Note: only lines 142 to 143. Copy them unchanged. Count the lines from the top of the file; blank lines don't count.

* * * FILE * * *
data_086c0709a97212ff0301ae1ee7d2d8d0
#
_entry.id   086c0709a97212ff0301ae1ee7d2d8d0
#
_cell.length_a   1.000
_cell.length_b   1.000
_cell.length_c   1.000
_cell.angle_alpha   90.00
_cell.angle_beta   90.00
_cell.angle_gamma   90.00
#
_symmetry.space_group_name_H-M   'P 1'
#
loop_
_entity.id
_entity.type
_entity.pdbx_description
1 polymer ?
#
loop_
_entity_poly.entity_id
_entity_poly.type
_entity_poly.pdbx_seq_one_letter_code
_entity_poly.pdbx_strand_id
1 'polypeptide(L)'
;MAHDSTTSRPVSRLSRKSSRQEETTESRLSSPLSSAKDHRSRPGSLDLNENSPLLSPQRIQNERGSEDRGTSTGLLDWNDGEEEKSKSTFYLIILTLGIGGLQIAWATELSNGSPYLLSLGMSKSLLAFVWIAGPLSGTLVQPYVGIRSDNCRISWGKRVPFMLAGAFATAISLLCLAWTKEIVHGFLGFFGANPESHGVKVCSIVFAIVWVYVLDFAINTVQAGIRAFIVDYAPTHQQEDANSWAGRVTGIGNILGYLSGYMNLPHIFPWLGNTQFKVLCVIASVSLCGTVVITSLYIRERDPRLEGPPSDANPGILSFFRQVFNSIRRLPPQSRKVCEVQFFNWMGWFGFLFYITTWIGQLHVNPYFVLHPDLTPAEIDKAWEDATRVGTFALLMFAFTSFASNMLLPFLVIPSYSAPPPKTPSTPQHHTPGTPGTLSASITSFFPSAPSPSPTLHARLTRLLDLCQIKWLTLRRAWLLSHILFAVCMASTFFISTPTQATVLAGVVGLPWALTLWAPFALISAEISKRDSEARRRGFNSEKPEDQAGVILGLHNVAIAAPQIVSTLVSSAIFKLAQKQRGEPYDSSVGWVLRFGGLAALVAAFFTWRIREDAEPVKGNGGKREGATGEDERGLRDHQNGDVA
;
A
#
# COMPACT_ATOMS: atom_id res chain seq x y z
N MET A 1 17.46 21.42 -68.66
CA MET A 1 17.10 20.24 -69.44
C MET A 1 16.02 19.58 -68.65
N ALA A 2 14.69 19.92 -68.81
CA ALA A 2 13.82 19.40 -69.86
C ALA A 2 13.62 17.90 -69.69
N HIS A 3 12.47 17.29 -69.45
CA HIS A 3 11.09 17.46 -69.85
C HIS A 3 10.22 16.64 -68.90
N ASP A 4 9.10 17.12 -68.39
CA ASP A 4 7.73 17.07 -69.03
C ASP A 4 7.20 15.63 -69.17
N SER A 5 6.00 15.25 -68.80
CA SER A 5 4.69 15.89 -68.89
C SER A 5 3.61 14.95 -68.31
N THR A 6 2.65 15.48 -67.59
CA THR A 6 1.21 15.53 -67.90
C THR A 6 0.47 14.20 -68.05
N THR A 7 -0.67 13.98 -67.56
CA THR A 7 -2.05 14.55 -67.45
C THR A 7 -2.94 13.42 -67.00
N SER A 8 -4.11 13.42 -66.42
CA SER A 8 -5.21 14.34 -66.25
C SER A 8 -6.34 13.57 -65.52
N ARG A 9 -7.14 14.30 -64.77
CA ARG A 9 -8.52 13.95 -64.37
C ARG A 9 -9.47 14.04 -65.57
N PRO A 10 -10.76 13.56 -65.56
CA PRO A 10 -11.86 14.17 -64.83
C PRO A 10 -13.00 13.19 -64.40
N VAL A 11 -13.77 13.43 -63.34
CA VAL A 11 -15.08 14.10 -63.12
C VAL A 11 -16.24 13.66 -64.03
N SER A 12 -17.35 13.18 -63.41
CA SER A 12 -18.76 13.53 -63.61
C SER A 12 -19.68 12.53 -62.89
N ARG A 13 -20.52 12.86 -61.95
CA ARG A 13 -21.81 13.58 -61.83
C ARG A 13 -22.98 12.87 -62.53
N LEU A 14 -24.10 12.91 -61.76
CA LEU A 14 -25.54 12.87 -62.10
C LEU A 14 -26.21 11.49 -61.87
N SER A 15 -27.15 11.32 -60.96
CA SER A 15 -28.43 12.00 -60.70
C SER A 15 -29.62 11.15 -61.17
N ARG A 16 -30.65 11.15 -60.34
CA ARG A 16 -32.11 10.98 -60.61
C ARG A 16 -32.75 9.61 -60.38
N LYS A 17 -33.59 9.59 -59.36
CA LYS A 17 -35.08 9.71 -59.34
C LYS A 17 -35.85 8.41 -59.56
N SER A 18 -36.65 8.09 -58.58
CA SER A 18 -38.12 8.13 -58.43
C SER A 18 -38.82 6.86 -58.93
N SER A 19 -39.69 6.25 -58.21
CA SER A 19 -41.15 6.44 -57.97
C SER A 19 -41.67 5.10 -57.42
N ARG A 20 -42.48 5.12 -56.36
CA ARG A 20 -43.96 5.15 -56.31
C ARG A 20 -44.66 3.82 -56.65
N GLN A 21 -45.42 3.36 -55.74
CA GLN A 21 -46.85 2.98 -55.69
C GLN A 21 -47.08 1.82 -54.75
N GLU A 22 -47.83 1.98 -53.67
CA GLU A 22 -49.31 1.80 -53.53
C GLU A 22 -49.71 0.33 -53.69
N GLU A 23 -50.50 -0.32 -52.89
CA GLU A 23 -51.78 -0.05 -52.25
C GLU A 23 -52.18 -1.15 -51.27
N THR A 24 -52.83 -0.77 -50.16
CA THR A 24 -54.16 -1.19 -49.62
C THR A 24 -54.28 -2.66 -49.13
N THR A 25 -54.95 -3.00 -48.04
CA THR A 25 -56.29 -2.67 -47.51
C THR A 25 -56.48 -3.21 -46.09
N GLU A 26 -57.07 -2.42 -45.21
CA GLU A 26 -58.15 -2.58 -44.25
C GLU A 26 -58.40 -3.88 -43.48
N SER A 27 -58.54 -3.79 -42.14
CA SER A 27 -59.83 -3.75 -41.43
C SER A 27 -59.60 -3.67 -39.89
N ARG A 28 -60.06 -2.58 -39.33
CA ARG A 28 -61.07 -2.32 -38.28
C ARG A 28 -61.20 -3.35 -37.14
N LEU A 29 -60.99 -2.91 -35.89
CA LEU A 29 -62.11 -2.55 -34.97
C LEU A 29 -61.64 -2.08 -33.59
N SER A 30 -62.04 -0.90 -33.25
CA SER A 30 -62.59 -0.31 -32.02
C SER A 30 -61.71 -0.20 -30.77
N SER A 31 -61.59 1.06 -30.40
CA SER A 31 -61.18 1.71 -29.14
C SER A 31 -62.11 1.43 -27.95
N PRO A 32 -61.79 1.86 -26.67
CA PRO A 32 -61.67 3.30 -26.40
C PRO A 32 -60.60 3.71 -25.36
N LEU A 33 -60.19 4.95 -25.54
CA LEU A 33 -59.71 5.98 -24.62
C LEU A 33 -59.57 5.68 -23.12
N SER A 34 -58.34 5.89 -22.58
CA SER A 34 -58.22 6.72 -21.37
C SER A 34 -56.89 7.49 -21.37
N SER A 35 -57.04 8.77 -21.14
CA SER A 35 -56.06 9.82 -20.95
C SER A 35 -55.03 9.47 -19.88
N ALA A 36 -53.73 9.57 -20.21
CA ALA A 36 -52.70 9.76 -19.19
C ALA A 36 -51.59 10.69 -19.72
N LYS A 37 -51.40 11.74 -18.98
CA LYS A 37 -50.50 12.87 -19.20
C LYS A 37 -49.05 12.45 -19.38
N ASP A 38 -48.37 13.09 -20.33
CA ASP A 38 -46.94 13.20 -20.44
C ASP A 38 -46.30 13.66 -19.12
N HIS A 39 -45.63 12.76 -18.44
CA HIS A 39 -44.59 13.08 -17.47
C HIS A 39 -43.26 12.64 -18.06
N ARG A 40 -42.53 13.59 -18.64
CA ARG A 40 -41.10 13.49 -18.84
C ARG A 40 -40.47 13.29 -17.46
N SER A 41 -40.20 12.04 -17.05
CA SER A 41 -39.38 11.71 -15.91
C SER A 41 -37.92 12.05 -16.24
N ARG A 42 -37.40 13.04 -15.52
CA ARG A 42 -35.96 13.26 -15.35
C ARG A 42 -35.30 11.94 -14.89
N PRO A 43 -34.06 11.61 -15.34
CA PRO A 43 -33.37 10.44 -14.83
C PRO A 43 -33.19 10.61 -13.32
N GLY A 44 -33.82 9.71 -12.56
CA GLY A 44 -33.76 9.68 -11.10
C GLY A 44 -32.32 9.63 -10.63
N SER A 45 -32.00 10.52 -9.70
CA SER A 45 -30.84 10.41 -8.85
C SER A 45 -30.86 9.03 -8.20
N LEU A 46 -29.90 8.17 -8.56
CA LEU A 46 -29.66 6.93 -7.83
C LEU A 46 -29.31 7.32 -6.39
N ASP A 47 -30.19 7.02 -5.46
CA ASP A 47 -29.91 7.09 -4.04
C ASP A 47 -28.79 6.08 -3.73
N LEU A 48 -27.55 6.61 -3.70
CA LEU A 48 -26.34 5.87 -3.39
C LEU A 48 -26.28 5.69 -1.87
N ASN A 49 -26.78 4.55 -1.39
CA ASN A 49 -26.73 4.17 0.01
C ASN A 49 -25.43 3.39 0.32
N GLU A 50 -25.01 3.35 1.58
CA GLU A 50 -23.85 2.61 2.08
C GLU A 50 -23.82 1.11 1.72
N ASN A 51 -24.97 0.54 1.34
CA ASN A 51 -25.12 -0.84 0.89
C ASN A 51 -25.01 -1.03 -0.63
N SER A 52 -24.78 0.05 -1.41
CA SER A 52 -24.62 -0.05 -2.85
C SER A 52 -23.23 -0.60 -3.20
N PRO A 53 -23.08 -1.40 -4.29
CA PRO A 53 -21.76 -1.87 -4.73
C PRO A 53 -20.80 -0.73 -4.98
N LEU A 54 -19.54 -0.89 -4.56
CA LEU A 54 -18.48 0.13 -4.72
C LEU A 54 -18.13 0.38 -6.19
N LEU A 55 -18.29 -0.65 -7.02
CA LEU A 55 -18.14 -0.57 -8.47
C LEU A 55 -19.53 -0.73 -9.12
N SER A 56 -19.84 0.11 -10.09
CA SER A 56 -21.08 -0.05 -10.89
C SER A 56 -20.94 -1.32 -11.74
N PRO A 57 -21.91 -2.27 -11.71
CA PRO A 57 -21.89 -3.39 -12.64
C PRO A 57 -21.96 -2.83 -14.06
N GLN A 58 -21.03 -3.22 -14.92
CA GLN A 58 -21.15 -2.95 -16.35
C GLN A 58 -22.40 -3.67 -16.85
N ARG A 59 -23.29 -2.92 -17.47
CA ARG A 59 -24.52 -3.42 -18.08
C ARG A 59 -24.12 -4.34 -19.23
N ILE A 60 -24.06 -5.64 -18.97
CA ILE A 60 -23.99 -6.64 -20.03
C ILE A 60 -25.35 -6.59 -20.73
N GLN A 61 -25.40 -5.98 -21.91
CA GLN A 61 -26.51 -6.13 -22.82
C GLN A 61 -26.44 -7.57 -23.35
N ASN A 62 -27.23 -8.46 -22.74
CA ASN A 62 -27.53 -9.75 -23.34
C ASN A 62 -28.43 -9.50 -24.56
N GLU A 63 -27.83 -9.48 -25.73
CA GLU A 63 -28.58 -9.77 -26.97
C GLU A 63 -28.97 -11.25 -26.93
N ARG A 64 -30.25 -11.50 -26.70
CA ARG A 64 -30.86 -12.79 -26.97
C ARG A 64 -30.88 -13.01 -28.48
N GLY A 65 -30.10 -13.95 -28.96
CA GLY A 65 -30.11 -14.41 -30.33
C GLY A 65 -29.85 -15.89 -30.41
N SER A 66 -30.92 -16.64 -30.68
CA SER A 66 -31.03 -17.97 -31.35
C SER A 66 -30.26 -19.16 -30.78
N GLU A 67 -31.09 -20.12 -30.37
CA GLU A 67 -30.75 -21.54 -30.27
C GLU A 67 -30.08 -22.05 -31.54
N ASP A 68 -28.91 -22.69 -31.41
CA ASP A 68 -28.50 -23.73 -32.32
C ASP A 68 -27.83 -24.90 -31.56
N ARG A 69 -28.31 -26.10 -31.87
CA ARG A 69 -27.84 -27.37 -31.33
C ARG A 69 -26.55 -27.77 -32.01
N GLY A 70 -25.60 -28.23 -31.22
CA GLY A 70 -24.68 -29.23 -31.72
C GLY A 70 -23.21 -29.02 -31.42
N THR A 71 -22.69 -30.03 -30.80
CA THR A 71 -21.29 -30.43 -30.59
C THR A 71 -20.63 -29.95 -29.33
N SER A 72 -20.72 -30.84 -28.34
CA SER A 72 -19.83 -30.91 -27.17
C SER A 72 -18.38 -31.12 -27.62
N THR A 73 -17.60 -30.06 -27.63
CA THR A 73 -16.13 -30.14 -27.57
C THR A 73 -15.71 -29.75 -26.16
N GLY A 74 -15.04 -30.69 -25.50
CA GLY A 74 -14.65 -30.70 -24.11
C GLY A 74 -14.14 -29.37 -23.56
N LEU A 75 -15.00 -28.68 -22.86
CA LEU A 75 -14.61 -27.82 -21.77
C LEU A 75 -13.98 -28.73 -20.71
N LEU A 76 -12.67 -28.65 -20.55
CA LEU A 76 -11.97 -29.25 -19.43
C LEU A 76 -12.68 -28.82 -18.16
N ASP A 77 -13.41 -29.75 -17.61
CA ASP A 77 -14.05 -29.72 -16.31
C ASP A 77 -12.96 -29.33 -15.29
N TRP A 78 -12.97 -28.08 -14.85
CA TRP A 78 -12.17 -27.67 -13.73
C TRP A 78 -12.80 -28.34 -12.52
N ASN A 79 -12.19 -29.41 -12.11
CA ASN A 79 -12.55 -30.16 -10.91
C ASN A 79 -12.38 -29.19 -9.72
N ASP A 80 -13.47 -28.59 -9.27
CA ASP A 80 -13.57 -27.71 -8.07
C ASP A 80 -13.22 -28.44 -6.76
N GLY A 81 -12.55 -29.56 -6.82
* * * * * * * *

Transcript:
N ASP A 38 -48.37 13.09 -20.33
CA ASP A 38 -46.94 13.20 -20.44